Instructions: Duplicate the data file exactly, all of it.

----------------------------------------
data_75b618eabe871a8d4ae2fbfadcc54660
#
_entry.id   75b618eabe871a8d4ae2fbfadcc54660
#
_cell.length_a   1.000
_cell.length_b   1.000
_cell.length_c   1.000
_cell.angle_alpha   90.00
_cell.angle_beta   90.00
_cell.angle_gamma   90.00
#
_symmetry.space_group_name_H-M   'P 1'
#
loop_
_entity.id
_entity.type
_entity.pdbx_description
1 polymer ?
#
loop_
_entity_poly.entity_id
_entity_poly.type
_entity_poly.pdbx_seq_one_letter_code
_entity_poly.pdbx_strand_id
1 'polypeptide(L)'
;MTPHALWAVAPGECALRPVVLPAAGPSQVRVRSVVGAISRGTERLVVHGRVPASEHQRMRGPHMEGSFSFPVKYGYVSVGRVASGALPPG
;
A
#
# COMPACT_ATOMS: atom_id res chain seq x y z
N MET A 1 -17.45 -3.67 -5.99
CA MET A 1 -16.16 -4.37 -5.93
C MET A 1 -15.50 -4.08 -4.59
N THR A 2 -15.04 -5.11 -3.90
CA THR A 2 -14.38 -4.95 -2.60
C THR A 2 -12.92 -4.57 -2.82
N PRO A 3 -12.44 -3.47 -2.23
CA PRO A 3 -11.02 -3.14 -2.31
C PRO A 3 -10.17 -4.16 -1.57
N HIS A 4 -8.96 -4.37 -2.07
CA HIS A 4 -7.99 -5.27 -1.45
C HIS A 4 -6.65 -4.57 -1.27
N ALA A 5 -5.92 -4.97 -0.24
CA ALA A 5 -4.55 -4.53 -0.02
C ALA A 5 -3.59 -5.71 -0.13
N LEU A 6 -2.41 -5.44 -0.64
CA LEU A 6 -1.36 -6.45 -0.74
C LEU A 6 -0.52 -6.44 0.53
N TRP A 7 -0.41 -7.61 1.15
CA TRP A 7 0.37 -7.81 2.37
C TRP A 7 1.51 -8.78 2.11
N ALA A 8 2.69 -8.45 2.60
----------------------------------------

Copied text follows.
data_75b618eabe871a8d4ae2fbfadcc54660
#
_entry.id   75b618eabe871a8d4ae2fbfadcc54660
#
_cell.length_a   1.000
_cell.length_b   1.000
_cell.length_c   1.000
_cell.angle_alpha   90.00
_cell.angle_beta   90.00
_cell.angle_gamma   90.00
#
_symmetry.space_group_name_H-M   'P 1'
#
loop_
_entity.id
_entity.type
_entity.pdbx_description
1 polymer ?
#
loop_
_entity_poly.entity_id
_entity_poly.type
_entity_poly.pdbx_seq_one_letter_code
_entity_poly.pdbx_strand_id
1 'polypeptide(L)'
;MTPHALWAVAPGECALRPVVLPAAGPSQVRVRSVVGAISRGTERLVVHGRVPASEHQRMRGPHMEGSFSFPVKYGYVSVGRVASGALPPG
;
A
#
# COMPACT_ATOMS: atom_id res chain seq x y z
N MET A 1 -17.45 -3.67 -5.99
CA MET A 1 -16.16 -4.37 -5.93
C MET A 1 -15.50 -4.08 -4.59
N THR A 2 -15.04 -5.11 -3.90
CA THR A 2 -14.38 -4.95 -2.60
C THR A 2 -12.92 -4.57 -2.82
N PRO A 3 -12.44 -3.47 -2.23
CA PRO A 3 -11.02 -3.14 -2.31
C PRO A 3 -10.17 -4.16 -1.57
N HIS A 4 -8.96 -4.37 -2.07
CA HIS A 4 -7.99 -5.27 -1.45
C HIS A 4 -6.65 -4.57 -1.27
N ALA A 5 -5.92 -4.97 -0.24
CA ALA A 5 -4.55 -4.53 -0.02
C ALA A 5 -3.59 -5.71 -0.13
N LEU A 6 -2.41 -5.44 -0.64
CA LEU A 6 -1.36 -6.45 -0.74
C LEU A 6 -0.52 -6.44 0.53
N TRP A 7 -0.41 -7.61 1.15
CA TRP A 7 0.37 -7.81 2.37
C TRP A 7 1.51 -8.78 2.11
N ALA A 8 2.69 -8.45 2.60